By Constance Mitchell Ford
One of the biggest decisions owners of vacation homes struggle with, after deciding where to buy one, is whether to rent it out during the times when they’re away. As with all big decisions, there are pros and cons.
The cons are easy to list: Strangers in your home! Who knows what germs they’ll bring? Or what they’ll be doing. The tax treatment can be tricky, depending upon the length of time the house is rented.
But there are plenty of pros. Using your home to generate rental income can offset some of the costs associated with buying and maintaining the home. In some cases, owners can earn enough rental income to pay the mortgage, property taxes and insurance. In those cases, it’s like getting your vacation home for free — well, almost. It’s a growing trend: A recent report on second homes finds that of current second homeowners, about half use their home for personal use only, and 42.5% sometimes rent out their home as a short-term rental.
Another plus is that the home-rental management companies, including Vacasa, Airbnb and Vrbo, make it easy to list the home, find qualified renters and collect payment. They also have created cleaning policies to promote proper sanitizing procedures in-between house guests, a big plus during the time of the coronavirus.
And the timing right now couldn’t be better. Following a hiatus during the beginning of the pandemic that brought travel to an abrupt halt, demand for short-term vacation rentals is on the rise again. But the destinations considered the most desirable have shifted. Exotic far-away locations that require lengthy air travel have seen reduced demand while locations within driving distance have experienced a big uptick. Airbnb /zigman2/quotes/222990650/composite ABNB +1.90% put it this way: “This fall, guests itching to get out of their homes for a quick getaway are continuing to prioritize safer travel by discovering magic in their own backyards and on four wheels.” More than half of all bookings on Airbnb made in August were for trips within 300 miles of the guest’s origin.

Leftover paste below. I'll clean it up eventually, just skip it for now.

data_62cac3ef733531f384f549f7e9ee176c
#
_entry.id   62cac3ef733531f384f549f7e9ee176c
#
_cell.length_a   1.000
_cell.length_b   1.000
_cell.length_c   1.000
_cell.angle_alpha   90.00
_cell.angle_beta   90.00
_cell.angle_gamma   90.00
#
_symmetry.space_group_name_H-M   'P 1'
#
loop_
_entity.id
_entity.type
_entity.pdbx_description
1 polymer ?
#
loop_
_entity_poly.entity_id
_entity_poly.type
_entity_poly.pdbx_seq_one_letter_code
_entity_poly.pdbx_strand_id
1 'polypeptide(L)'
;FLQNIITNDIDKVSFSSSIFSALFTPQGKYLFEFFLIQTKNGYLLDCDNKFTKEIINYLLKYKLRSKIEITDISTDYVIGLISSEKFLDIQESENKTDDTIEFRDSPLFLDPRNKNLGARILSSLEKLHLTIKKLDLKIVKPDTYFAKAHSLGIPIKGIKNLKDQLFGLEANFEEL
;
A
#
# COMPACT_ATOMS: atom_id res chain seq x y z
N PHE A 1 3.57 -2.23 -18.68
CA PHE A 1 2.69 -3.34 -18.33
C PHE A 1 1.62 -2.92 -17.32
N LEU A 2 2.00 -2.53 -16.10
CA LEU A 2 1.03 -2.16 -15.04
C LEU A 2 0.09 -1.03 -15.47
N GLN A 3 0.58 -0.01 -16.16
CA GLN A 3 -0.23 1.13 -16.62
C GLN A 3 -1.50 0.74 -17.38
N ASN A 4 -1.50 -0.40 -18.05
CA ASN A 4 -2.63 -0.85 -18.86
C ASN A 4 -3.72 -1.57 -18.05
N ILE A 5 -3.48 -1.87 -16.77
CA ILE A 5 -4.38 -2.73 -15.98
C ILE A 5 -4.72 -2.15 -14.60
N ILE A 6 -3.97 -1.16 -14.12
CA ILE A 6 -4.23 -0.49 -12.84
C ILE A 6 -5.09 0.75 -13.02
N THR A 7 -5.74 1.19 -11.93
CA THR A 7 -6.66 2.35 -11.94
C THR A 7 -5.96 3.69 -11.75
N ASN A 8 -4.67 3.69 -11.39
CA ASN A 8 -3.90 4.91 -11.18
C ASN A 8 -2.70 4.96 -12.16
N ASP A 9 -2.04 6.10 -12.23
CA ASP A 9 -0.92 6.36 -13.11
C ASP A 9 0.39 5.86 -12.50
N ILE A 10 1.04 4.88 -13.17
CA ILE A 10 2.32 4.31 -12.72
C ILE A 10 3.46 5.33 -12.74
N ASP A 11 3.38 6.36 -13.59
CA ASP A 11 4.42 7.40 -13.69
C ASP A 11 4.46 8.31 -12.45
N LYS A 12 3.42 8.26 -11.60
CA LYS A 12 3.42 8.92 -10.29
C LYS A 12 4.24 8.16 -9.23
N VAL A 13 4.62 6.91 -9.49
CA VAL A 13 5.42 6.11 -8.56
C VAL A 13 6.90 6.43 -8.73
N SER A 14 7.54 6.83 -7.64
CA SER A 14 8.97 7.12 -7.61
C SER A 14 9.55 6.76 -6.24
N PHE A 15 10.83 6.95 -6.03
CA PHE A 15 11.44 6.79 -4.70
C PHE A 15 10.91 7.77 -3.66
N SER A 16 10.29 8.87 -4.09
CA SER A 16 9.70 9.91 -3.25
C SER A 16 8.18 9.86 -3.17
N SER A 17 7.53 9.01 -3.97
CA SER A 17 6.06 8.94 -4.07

Vacasa recently reported similar findings. Last year, people using Vacasa’s platform were booking vacations that, on average, were about 400 miles from their homes. But this year, that’s been scaled back to 330 miles.
Best places to buy
Some real estate consultants recommend that buyers of second homes who want to also rent out the property for maximum income focus on locations that are popular year-round or at least for several seasons.
A cabin in the mountains, for example, is good for hiking in the spring and summer and eyeing the fall foliage in autumn. And if the cabin is near a ski area such as the Berkshires in Massachusetts or the Rockies out West, renting during the winter months can also be lucrative. Some lakefront communities have all of the above along with an active summer season where families can enjoy a range of water activities — and often in locations that aren’t densely populated, which makes it easier to manage social exposure.
To earn maximum income from a vacation home, the conventional wisdom has been to avoid beach communities in locations with cold winters, which are popular for only a few months in the summer — typically Memorial Day to Labor Day — then deserted the rest of the year.